One of these weird books is The Rules of Civility: The 110 Precepts That Guided Our First President in War and Peace, by Richard Brookhiser (1997), which I think was a gift from my Dad at some point (maybe when I graduated from high school?). Brookhiser is a historian and senior editor at conservative magazine National Review, which Dad read semi-religiously. (He also appeared once in my Silliest Take of the Week Project for writing some bizarre free-association poetry about butts. This is neither here nor there, but may color the way you read the rest of this.)
The Rules of Civility is two things. First, it is a reprint of a little Jesuit book of rules of etiquette that George Washington once copied out by hand and apparently kept on his person for some years. Second, it is a bunch of snarky asides from Brookhiser about how great those rules are, how great George Washington was, and about how foolish and discourteous America has become. It is a tremendously silly little book that I should probably just throw away, but instead I want to write a PhD thesis about it.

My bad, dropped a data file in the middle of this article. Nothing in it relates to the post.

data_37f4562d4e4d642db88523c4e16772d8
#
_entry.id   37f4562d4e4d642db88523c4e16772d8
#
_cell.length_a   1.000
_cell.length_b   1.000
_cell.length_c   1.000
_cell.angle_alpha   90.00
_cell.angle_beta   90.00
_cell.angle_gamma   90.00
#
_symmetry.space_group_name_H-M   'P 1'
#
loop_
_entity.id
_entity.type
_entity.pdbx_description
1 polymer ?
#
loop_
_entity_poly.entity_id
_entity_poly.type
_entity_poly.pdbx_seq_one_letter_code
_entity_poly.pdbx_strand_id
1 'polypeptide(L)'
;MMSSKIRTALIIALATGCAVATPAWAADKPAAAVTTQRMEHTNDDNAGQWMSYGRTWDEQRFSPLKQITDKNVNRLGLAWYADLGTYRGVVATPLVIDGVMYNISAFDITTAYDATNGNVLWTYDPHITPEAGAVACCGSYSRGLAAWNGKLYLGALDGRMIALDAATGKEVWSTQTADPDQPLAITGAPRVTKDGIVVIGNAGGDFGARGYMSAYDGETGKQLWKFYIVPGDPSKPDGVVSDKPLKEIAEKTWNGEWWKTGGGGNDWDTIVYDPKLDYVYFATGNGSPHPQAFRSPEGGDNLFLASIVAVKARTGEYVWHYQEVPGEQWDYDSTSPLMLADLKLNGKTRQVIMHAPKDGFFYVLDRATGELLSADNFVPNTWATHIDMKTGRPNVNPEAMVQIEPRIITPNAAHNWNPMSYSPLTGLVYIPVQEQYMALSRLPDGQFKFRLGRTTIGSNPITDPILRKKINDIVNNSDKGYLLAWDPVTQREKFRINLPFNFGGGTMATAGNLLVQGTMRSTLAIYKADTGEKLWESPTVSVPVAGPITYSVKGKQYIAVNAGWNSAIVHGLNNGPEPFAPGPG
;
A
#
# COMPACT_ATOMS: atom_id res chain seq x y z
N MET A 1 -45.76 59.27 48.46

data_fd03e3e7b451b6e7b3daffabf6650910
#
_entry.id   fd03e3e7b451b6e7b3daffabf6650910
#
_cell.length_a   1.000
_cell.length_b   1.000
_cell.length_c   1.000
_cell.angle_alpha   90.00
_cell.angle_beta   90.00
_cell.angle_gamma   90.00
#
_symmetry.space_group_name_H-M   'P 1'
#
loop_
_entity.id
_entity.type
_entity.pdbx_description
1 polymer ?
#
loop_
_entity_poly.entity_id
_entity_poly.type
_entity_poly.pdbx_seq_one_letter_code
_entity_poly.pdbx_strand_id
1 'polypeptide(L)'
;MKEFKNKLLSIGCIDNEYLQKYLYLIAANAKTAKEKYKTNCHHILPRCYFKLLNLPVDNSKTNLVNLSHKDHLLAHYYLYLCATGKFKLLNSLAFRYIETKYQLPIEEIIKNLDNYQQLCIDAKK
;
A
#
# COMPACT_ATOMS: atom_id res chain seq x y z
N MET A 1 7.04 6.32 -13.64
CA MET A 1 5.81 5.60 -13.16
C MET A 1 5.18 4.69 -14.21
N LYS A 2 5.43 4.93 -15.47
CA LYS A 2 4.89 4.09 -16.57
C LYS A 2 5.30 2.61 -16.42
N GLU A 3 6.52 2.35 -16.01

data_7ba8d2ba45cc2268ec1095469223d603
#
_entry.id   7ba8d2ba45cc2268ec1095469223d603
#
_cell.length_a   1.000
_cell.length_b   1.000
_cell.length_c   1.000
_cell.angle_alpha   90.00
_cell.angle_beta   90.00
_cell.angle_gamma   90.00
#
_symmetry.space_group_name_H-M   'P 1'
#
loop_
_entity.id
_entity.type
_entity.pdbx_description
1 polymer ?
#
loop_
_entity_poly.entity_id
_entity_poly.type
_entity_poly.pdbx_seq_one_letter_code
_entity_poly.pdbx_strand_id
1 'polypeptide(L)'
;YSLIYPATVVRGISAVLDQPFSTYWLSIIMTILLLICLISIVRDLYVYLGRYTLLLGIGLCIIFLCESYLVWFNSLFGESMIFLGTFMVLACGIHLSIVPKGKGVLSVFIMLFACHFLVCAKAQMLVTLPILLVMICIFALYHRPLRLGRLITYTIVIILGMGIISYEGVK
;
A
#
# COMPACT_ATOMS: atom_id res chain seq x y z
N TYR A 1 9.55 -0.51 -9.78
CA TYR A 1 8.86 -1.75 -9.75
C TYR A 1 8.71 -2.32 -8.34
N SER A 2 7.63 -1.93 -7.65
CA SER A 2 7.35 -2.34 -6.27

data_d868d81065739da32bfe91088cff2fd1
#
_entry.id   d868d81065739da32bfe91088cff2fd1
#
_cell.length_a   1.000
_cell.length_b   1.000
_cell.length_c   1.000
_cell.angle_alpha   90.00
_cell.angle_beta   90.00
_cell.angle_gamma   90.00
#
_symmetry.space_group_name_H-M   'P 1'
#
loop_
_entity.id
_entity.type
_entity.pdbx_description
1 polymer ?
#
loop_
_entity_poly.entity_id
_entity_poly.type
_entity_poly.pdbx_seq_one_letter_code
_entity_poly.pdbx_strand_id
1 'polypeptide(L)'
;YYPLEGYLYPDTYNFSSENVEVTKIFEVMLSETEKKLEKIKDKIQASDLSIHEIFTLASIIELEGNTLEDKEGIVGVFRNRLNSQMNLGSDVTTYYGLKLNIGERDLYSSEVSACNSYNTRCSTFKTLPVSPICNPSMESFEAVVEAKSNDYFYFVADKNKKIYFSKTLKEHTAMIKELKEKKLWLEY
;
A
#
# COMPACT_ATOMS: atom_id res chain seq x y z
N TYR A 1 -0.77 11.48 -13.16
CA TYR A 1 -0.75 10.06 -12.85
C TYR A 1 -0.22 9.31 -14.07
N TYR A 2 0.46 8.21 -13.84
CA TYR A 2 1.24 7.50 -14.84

The rules themselves are almost entirely banal rules of etiquette like “5: If you cough, sneeze, sigh, or yawn, do it not loud but privately; and speak not in your yawning, but put your handkerchief or hand before your face and turn aside,” or “81: Be not curious to know the affairs of others, neither approach those that speak in private.” One noteworthy thing is that the rules are often concerned with the relative standing of the people involved, and thus taught Washington things like “85: In company of those of higher quality than yourself, speak not till you are ask’d a question, then stand upright, put off your hat, and answer in few words.” Otherwise, they are not terribly interesting.
Insofar as Brookhiser has a thesis in his commentary, he would probably say it is that rules of etiquette teach good habits, which in turn help to shape a person’s moral character. (Brookhiser’s essay that opens the book starts with “How do you become a great man?”) Thus, George Washington’s unimpeachable moral character (never mind about the people he owned, everybody) may have been partly derived from his impeccable etiquette (he was ever so polite to the people he owned, probably), so if we all want to be more like George Washington, maybe we should start by being more courteous, even if it seems inauthentic. Get your elbows off the table, you hippy.